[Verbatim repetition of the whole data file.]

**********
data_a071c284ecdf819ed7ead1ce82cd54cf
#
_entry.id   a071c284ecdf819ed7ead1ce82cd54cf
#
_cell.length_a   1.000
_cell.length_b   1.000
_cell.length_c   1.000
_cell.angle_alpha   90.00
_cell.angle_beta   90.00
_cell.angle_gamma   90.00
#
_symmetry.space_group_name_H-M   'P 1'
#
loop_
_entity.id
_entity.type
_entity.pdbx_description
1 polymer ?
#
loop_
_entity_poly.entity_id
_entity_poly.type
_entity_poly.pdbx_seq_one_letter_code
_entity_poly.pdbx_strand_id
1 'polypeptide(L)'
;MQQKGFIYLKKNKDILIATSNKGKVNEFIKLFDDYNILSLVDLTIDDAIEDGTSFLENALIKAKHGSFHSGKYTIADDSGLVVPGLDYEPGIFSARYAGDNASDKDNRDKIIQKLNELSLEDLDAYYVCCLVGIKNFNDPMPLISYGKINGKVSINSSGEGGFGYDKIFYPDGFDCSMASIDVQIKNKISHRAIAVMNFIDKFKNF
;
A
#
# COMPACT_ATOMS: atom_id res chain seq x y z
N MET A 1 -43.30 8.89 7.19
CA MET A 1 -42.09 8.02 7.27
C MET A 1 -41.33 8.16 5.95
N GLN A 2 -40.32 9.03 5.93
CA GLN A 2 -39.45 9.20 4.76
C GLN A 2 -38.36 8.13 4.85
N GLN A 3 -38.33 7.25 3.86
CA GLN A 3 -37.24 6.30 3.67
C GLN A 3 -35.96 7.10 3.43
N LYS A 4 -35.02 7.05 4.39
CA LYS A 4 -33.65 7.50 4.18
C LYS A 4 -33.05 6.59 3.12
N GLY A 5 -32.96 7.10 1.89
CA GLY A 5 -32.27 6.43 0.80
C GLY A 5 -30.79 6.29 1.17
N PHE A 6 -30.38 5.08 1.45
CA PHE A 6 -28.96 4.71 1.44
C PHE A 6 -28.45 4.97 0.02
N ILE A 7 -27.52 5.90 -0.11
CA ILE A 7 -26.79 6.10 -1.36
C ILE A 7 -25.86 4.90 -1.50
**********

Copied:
data_a071c284ecdf819ed7ead1ce82cd54cf
#
_entry.id   a071c284ecdf819ed7ead1ce82cd54cf
#
_cell.length_a   1.000
_cell.length_b   1.000
_cell.length_c   1.000
_cell.angle_alpha   90.00
_cell.angle_beta   90.00
_cell.angle_gamma   90.00
#
_symmetry.space_group_name_H-M   'P 1'
#
loop_
_entity.id
_entity.type
_entity.pdbx_description
1 polymer ?
#
loop_
_entity_poly.entity_id
_entity_poly.type
_entity_poly.pdbx_seq_one_letter_code
_entity_poly.pdbx_strand_id
1 'polypeptide(L)'
;MQQKGFIYLKKNKDILIATSNKGKVNEFIKLFDDYNILSLVDLTIDDAIEDGTSFLENALIKAKHGSFHSGKYTIADDSGLVVPGLDYEPGIFSARYAGDNASDKDNRDKIIQKLNELSLEDLDAYYVCCLVGIKNFNDPMPLISYGKINGKVSINSSGEGGFGYDKIFYPDGFDCSMASIDVQIKNKISHRAIAVMNFIDKFKNF
;
A
#
# COMPACT_ATOMS: atom_id res chain seq x y z
N MET A 1 -43.30 8.89 7.19
CA MET A 1 -42.09 8.02 7.27
C MET A 1 -41.33 8.16 5.95
N GLN A 2 -40.32 9.03 5.93
CA GLN A 2 -39.45 9.20 4.76
C GLN A 2 -38.36 8.13 4.85
N GLN A 3 -38.33 7.25 3.86
CA GLN A 3 -37.24 6.30 3.67
C GLN A 3 -35.96 7.10 3.43
N LYS A 4 -35.02 7.05 4.39
CA LYS A 4 -33.65 7.50 4.18
C LYS A 4 -33.05 6.59 3.12
N GLY A 5 -32.96 7.10 1.89
CA GLY A 5 -32.27 6.43 0.80
C GLY A 5 -30.79 6.29 1.17
N PHE A 6 -30.38 5.08 1.45
CA PHE A 6 -28.96 4.71 1.44
C PHE A 6 -28.45 4.97 0.02
N ILE A 7 -27.52 5.90 -0.11
CA ILE A 7 -26.79 6.10 -1.36
C ILE A 7 -25.86 4.90 -1.50